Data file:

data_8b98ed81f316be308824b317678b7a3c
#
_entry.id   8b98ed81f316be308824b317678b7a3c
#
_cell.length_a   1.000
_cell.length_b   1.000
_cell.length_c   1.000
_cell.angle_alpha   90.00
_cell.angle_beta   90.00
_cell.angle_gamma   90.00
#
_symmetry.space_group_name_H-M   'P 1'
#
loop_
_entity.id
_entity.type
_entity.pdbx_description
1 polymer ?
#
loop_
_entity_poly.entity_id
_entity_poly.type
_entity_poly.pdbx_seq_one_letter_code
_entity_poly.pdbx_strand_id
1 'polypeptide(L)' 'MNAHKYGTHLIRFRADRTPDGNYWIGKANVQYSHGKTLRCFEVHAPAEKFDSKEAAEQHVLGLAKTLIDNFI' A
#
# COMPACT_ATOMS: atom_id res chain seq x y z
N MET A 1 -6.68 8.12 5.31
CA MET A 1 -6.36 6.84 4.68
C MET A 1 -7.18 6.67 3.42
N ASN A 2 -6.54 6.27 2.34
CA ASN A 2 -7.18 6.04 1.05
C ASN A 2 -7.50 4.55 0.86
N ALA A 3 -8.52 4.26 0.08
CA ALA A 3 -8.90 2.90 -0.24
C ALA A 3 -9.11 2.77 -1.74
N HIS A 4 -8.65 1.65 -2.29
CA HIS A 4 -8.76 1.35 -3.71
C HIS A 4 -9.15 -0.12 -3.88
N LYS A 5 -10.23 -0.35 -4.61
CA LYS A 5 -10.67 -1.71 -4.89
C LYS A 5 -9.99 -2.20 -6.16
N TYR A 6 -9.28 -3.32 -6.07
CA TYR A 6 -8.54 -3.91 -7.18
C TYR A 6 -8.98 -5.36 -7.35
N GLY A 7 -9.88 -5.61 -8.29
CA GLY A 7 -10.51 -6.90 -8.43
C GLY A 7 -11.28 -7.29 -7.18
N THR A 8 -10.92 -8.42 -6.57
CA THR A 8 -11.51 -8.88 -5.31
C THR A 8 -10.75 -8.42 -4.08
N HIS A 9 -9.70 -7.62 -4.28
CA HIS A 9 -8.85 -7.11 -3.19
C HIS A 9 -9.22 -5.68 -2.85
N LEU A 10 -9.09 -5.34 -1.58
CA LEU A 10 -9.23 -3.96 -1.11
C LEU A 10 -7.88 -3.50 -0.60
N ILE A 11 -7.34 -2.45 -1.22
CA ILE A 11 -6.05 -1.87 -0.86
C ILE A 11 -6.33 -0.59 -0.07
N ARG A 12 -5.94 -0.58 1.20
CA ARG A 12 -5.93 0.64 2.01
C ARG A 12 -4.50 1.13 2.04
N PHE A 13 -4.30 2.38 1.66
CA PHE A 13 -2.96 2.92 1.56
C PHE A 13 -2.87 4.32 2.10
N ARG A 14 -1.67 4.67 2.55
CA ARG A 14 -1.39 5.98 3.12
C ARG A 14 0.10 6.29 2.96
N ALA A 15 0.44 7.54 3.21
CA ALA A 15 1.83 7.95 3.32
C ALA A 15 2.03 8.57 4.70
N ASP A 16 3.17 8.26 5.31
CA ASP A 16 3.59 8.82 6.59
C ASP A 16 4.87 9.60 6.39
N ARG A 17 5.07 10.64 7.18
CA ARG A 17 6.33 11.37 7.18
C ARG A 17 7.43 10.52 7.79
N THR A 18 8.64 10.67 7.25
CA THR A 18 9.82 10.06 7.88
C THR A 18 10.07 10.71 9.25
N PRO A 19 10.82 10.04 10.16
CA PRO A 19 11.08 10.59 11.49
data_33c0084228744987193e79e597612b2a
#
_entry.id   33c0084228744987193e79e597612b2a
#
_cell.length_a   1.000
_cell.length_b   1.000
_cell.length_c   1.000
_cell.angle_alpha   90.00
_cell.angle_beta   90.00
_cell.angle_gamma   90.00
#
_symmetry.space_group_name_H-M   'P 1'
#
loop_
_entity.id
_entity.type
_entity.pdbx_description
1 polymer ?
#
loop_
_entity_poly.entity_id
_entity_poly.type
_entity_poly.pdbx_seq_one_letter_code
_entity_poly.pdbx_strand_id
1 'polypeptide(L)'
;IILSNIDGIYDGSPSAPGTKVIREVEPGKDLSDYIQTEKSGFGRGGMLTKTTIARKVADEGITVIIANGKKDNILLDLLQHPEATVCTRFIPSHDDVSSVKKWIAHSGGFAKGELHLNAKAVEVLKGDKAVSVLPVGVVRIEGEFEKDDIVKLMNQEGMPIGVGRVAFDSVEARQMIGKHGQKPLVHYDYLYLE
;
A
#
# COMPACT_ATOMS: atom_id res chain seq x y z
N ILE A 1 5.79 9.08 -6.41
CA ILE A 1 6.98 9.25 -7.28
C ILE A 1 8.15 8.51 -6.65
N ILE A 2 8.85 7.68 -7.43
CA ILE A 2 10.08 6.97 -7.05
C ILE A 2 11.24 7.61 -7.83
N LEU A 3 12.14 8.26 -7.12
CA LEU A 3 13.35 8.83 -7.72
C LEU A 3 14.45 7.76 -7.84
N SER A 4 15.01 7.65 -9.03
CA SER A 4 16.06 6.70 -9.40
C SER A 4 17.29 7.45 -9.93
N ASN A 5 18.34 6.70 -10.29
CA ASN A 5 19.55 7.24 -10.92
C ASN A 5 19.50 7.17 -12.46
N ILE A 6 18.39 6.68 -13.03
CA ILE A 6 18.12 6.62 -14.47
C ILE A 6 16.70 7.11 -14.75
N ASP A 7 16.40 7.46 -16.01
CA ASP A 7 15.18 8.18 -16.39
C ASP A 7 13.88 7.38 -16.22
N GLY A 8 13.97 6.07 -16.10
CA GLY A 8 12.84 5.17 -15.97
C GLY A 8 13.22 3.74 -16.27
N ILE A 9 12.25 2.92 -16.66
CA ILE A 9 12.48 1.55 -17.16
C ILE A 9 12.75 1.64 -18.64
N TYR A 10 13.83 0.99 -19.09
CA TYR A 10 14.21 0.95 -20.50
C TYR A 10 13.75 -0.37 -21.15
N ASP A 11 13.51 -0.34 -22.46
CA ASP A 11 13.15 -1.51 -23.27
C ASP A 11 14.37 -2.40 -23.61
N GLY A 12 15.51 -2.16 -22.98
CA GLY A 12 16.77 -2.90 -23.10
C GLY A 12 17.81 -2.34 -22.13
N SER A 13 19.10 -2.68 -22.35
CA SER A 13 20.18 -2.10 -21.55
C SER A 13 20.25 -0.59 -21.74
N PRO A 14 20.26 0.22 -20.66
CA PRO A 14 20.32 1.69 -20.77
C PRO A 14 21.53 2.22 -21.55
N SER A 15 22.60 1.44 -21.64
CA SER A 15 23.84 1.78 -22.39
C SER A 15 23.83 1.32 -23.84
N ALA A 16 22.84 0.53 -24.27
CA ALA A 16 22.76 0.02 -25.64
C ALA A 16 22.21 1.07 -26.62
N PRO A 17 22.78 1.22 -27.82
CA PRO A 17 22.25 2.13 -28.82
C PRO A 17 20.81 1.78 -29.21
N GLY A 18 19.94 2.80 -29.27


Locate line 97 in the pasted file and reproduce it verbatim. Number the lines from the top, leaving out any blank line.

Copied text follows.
loop_